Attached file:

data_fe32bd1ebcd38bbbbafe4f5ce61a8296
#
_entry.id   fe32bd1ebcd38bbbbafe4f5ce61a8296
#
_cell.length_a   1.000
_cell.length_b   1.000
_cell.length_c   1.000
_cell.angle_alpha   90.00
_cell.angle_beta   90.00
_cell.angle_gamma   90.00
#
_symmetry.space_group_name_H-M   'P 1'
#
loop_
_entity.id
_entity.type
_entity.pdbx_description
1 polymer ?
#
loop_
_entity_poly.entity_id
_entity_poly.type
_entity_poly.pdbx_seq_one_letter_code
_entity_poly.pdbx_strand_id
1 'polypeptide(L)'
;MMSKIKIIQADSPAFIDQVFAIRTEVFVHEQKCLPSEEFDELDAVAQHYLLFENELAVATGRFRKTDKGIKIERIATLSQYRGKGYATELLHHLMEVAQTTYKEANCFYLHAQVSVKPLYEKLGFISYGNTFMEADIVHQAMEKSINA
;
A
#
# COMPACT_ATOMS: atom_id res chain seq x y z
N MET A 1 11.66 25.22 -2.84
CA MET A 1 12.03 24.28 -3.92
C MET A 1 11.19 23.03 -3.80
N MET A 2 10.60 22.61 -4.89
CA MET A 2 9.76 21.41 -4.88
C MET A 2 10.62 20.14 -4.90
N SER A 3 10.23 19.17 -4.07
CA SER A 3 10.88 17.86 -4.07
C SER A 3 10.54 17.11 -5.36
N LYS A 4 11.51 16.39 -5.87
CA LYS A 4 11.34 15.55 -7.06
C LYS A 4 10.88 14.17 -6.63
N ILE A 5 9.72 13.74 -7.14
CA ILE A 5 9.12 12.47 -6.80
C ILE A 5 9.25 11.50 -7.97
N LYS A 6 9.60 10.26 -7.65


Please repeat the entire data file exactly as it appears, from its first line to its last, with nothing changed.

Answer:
data_fe32bd1ebcd38bbbbafe4f5ce61a8296
#
_entry.id   fe32bd1ebcd38bbbbafe4f5ce61a8296
#
_cell.length_a   1.000
_cell.length_b   1.000
_cell.length_c   1.000
_cell.angle_alpha   90.00
_cell.angle_beta   90.00
_cell.angle_gamma   90.00
#
_symmetry.space_group_name_H-M   'P 1'
#
loop_
_entity.id
_entity.type
_entity.pdbx_description
1 polymer ?
#
loop_
_entity_poly.entity_id
_entity_poly.type
_entity_poly.pdbx_seq_one_letter_code
_entity_poly.pdbx_strand_id
1 'polypeptide(L)'
;MMSKIKIIQADSPAFIDQVFAIRTEVFVHEQKCLPSEEFDELDAVAQHYLLFENELAVATGRFRKTDKGIKIERIATLSQYRGKGYATELLHHLMEVAQTTYKEANCFYLHAQVSVKPLYEKLGFISYGNTFMEADIVHQAMEKSINA
;
A
#
# COMPACT_ATOMS: atom_id res chain seq x y z
N MET A 1 11.66 25.22 -2.84
CA MET A 1 12.03 24.28 -3.92
C MET A 1 11.19 23.03 -3.80
N MET A 2 10.60 22.61 -4.89
CA MET A 2 9.76 21.41 -4.88
C MET A 2 10.62 20.14 -4.90
N SER A 3 10.23 19.17 -4.07
CA SER A 3 10.88 17.86 -4.07
C SER A 3 10.54 17.11 -5.36
N LYS A 4 11.51 16.39 -5.87
CA LYS A 4 11.34 15.55 -7.06
C LYS A 4 10.88 14.17 -6.63
N ILE A 5 9.72 13.74 -7.14
CA ILE A 5 9.12 12.47 -6.80
C ILE A 5 9.25 11.50 -7.97
N LYS A 6 9.60 10.26 -7.65